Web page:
Apple has been working on satellite technology for years, with a team exploring the concept since at least 2017. However, the feature is unlikely to be ready before next year.
an Francisco: Apple Inc.’s push to bring satellite capabilities to the iPhone will be focused on emergency situations, allowing users to send texts to first responders and report crashes in areas without cellular coverage.
The company is developing at least two related emergency features that will rely on satellite networks, aiming to release them in future iPhones, according to a person with knowledge of the situation.
Apple has been working on satellite technology for years, with a team exploring the concept since at least 2017, Bloomberg has reported. Speculation that the next iPhone will have satellite capabilities ramped up this week after TF International Securities analyst Ming-Chi Kuo said the phone will probably work with spectrum owned by Globalstar Inc.
That’s led to conjecture that the iPhone will become something akin to a satellite phone, freeing users from having to rely on cell networks. But Apple’s plan is initially more limited in scope, according to the person, with the focus on helping customers handle crisis scenarios.
The first component, dubbed Emergency Message via Satellite, will let users text emergency services and contacts over a satellite network when there’s no cell signal available. That feature will be integrated into the Messages app as a third protocol — alongside the standard SMS and iMessage — and appear with gray message bubbles instead of green or blue. The second feature will be a tool to report major emergencies, such as plane crashes and sinking ships, also using satellite networks.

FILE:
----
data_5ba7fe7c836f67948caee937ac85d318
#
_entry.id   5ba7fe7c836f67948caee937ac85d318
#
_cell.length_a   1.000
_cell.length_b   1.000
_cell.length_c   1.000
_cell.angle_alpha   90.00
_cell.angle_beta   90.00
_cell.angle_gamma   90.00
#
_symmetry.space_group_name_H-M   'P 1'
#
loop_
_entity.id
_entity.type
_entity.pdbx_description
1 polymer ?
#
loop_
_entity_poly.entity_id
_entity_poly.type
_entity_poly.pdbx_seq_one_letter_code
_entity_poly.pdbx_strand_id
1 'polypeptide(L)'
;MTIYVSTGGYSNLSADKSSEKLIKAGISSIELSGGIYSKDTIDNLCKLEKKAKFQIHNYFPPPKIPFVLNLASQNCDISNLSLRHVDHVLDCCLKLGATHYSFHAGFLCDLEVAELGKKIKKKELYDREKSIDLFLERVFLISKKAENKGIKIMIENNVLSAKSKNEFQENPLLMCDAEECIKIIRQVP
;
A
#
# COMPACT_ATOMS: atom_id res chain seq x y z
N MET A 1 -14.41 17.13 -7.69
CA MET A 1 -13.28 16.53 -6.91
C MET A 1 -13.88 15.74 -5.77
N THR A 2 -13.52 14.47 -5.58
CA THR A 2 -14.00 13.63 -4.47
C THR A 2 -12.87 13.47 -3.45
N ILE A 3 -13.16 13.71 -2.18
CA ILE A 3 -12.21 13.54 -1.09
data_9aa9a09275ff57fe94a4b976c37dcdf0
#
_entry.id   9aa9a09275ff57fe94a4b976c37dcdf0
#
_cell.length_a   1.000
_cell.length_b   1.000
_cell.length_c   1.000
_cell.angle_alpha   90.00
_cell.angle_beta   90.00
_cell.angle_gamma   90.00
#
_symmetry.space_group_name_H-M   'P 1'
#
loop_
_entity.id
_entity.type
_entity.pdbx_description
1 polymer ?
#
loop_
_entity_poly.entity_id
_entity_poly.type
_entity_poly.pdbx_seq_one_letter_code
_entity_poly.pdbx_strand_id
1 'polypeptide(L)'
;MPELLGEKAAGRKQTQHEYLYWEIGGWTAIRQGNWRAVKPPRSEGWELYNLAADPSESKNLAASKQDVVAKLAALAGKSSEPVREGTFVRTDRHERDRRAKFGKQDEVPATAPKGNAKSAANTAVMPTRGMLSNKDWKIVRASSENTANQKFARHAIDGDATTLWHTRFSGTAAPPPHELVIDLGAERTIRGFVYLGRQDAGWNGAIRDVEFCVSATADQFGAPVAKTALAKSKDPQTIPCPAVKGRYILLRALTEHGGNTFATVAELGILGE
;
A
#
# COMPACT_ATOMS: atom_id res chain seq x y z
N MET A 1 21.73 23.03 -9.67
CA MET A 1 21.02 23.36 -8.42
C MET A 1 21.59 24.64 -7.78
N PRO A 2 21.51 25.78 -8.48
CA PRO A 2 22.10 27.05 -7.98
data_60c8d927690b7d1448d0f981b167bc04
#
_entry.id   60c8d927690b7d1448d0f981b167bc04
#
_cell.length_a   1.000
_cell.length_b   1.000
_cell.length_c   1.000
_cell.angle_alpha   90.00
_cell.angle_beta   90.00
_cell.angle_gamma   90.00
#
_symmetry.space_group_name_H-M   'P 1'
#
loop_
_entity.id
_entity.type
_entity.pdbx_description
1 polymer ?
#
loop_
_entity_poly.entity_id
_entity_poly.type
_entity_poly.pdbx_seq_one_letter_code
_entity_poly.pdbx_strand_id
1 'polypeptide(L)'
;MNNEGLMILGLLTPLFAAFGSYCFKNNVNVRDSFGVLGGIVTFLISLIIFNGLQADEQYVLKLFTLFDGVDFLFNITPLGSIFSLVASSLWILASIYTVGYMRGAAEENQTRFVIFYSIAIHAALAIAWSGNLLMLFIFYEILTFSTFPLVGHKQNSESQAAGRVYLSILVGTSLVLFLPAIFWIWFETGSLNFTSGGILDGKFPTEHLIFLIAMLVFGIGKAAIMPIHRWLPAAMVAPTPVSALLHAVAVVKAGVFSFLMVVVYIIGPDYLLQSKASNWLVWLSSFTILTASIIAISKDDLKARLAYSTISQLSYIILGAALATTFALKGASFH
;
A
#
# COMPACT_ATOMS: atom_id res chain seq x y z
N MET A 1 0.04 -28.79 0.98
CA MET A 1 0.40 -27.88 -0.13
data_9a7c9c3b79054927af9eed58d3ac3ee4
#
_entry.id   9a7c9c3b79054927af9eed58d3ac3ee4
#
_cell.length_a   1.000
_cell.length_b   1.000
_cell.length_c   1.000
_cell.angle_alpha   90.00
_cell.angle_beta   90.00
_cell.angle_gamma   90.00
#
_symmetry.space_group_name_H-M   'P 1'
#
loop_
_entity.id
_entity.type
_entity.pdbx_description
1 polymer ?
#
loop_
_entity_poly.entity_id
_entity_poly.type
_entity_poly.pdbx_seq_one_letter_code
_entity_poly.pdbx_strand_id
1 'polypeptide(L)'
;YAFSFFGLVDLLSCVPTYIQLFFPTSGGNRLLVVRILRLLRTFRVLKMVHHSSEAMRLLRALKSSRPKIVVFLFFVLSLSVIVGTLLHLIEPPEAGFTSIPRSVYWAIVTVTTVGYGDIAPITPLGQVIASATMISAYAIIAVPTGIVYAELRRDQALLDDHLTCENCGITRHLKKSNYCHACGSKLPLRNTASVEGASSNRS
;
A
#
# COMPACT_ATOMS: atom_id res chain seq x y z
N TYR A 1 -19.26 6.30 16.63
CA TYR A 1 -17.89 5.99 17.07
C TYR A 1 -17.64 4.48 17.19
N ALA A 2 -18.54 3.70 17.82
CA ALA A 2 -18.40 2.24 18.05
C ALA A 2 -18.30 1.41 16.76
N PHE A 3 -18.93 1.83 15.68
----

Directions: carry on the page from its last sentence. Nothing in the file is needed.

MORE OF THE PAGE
The texting-via-satellite tool, codenamed Stewie inside Apple, will restrict messages to a shorter length. The texts will automatically push through to an emergency contact’s phone, even if the do-not-disturb setting is on. One planned design will let a user send the message by typing “Emergency SOS” where they would usually input a contact name. In addition to delivering texts, the service may eventually be able to handle some phone calls too.
It’s unclear which emergency services or providers the system would tap into. The set of features would compete with the Garmin inReach device, which lets users send short messages or an SOS over satellite networks.
Both features are, of course, dependent on satellite availability and local regulations. They’re not designed to work in every country, and Apple has created a mechanism that will ask users to be outdoors and walk in a certain direction to help the iPhone connect to a satellite. Linking to a network also won’t always be instantaneous, with testing of the feature indicating that it could sometimes take up to one minute to work.
To connect to satellites, Apple will need a special chip. While the company is developing its own custom cellular modems for use in the coming years, it still plans to rely on a Qualcomm Inc. modem in the near term.
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